• Silver plating is used on tableware and electrical contacts; it has also been used on engine bearing.
  • Zinc coated iron is called Galvanized from(GI). This iron is used in water taps (GI pipes), since they have high resistance to corrosion Using rubber gloves and shoes will protect us to a certain extent.
  • The most extensive use of gold plating is on jewellery and watch cases. Zinc coating prevent the corrosion of steel articles, while nickel and chromium coated articles are used in automobiles and household appliances.

To be electroplated







Zinc sulphate




Silver nitrate




Gold chloride


  • The atom is made of 3 types of particles. They are (i) electron (ii)proton (iii) neutron.
  • The electron is negatively charges, the proton is positively charged and the neutron has no charge, it is neutral.
  • Atoms usually have equal number of positive and negative charges(protons and electrons)
  • Hence an atom is electrically neutral. This is why most objects around us are electrically neutral.
  • An atom is said to be electrically charged when the number of protons and the number of electrons is not equal.
  • When the number of protons is higher then the number of electrons, the object is said to be positively charged.
  • When the number of electrons is more than the number of protons, the object is said to be negatively charged.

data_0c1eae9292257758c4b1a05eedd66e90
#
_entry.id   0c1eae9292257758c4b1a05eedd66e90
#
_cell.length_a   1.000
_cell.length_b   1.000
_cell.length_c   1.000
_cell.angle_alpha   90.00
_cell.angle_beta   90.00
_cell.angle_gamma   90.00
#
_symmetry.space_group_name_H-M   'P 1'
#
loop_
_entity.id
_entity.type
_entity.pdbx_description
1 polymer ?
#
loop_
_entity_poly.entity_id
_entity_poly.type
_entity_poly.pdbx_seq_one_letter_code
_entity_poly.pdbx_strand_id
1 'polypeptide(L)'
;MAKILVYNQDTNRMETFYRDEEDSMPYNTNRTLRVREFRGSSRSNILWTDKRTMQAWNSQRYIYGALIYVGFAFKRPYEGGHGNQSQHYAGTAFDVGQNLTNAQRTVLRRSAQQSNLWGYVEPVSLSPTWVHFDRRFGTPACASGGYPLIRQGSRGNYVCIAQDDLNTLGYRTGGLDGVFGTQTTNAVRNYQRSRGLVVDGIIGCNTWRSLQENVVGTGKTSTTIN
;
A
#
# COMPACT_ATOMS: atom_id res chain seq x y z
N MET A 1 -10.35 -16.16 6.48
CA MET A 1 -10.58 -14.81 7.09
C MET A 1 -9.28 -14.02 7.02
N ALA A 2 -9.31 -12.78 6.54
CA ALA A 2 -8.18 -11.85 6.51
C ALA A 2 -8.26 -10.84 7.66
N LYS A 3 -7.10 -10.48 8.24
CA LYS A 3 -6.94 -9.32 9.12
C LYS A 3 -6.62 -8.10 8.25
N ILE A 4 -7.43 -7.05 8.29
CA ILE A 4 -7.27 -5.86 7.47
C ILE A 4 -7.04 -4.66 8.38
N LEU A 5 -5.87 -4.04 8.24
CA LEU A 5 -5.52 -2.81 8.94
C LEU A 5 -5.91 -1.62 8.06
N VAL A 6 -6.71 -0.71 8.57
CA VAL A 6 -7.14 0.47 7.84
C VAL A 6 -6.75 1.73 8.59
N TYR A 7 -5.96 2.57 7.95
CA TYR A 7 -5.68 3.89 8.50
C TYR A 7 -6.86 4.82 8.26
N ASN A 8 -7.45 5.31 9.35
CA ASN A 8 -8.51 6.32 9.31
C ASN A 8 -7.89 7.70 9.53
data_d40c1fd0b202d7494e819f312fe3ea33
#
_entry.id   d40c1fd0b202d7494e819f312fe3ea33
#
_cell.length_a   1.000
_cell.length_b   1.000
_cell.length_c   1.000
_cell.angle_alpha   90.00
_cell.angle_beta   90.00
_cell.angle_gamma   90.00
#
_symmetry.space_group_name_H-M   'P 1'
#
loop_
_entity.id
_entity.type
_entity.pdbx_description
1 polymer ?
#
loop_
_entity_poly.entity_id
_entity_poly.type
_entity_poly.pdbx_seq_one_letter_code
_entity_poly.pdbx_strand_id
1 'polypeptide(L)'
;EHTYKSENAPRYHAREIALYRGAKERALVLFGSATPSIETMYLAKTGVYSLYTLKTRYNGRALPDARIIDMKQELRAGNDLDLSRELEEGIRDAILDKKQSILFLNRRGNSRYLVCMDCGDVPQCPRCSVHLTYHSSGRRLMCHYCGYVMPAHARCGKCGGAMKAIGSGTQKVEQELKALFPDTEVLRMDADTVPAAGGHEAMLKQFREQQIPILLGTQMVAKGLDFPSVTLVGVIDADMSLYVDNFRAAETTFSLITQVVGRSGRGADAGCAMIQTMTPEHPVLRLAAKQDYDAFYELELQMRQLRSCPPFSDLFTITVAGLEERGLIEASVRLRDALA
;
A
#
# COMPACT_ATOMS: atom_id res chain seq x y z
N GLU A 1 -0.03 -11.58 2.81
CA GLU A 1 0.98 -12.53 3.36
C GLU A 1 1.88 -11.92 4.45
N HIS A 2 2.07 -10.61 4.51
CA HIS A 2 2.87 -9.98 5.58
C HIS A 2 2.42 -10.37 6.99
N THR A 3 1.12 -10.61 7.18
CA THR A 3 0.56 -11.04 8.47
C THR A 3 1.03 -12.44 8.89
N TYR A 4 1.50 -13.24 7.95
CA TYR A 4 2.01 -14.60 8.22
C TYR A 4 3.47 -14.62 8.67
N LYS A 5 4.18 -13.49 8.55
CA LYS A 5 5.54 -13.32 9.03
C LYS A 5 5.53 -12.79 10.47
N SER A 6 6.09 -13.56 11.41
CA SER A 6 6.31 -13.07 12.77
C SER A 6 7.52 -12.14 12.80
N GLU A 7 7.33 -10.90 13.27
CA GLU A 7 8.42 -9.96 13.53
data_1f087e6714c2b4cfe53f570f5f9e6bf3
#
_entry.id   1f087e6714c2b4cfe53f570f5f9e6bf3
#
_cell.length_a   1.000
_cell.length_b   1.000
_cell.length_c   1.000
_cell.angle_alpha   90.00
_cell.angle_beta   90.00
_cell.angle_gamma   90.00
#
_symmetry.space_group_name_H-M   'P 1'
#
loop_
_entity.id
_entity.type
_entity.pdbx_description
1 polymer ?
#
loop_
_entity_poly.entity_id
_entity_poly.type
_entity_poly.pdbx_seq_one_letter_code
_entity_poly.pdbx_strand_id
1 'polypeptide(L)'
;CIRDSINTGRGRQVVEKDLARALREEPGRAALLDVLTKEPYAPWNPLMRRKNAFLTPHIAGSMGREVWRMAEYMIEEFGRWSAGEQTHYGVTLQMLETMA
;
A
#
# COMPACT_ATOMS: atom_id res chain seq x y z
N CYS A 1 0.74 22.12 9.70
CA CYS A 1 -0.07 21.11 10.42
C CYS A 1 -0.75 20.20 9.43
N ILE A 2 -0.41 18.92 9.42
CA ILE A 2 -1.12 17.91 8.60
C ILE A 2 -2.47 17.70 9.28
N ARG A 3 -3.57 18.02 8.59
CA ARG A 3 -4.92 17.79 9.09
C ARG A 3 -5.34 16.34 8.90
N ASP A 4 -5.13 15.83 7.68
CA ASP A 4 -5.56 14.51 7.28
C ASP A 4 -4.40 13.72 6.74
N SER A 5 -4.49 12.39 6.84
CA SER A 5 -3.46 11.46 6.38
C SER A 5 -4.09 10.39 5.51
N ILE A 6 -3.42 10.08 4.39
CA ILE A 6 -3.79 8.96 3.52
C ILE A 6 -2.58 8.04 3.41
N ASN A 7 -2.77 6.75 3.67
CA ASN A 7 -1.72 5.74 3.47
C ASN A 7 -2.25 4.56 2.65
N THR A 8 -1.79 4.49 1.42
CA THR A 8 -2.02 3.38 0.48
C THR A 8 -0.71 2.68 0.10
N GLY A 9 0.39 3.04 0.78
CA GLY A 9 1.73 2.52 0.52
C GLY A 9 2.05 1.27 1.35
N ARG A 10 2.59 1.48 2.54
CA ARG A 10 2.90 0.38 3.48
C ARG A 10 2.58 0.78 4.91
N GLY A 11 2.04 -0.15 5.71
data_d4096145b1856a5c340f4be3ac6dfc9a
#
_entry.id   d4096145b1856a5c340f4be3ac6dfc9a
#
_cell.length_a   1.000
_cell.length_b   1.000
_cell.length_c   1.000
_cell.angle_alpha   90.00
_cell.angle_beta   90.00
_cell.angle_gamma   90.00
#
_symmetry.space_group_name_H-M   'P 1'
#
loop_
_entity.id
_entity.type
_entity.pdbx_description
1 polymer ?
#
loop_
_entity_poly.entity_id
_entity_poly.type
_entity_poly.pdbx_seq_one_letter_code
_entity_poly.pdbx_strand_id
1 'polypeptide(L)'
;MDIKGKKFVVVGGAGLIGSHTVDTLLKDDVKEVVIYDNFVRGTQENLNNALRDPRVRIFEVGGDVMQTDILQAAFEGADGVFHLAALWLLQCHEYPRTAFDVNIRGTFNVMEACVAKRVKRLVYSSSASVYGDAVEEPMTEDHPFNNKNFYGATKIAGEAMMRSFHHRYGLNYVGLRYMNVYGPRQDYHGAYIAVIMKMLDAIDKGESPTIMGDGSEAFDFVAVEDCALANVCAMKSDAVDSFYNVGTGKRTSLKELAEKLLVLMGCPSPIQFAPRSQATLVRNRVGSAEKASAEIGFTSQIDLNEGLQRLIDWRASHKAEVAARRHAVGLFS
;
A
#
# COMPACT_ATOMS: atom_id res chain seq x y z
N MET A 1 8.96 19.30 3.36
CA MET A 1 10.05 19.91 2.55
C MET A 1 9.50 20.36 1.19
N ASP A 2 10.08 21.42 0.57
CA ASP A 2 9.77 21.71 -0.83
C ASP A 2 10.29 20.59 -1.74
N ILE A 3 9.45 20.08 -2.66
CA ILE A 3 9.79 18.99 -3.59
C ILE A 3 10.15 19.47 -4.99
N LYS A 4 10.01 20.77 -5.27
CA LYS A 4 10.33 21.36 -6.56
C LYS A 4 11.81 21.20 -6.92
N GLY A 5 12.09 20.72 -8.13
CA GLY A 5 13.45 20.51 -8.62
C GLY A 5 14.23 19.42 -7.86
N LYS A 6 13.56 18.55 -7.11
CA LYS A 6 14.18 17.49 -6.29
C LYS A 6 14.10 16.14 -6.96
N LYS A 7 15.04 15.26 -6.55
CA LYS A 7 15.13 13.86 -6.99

• Hence charged objects can have either positive charge or negative charge.


  • An electroscope is a device used to detect and measure electric charges.
  • It works on the principle of Transfer of charges by conduction or induction.
  • When a charged body comes into contact with a body which is not charged, the electric charges jump from the charged body to the uncharged body till the charges on the two bodies are equal. This process is called as discharging.
  • Connecting a charged object to the earth with the help of conducting wires or physical contact is called as Earthing.
  • The earth is considered to be huge reservoir of electrons. Depending upon the charge on the object, the earth provides or accepts electrons from a charged object connected to it.
  • Many electrically operated devices in our homes(e.g .washing machines, refrigerator wet grinders etc.,) have earth connection.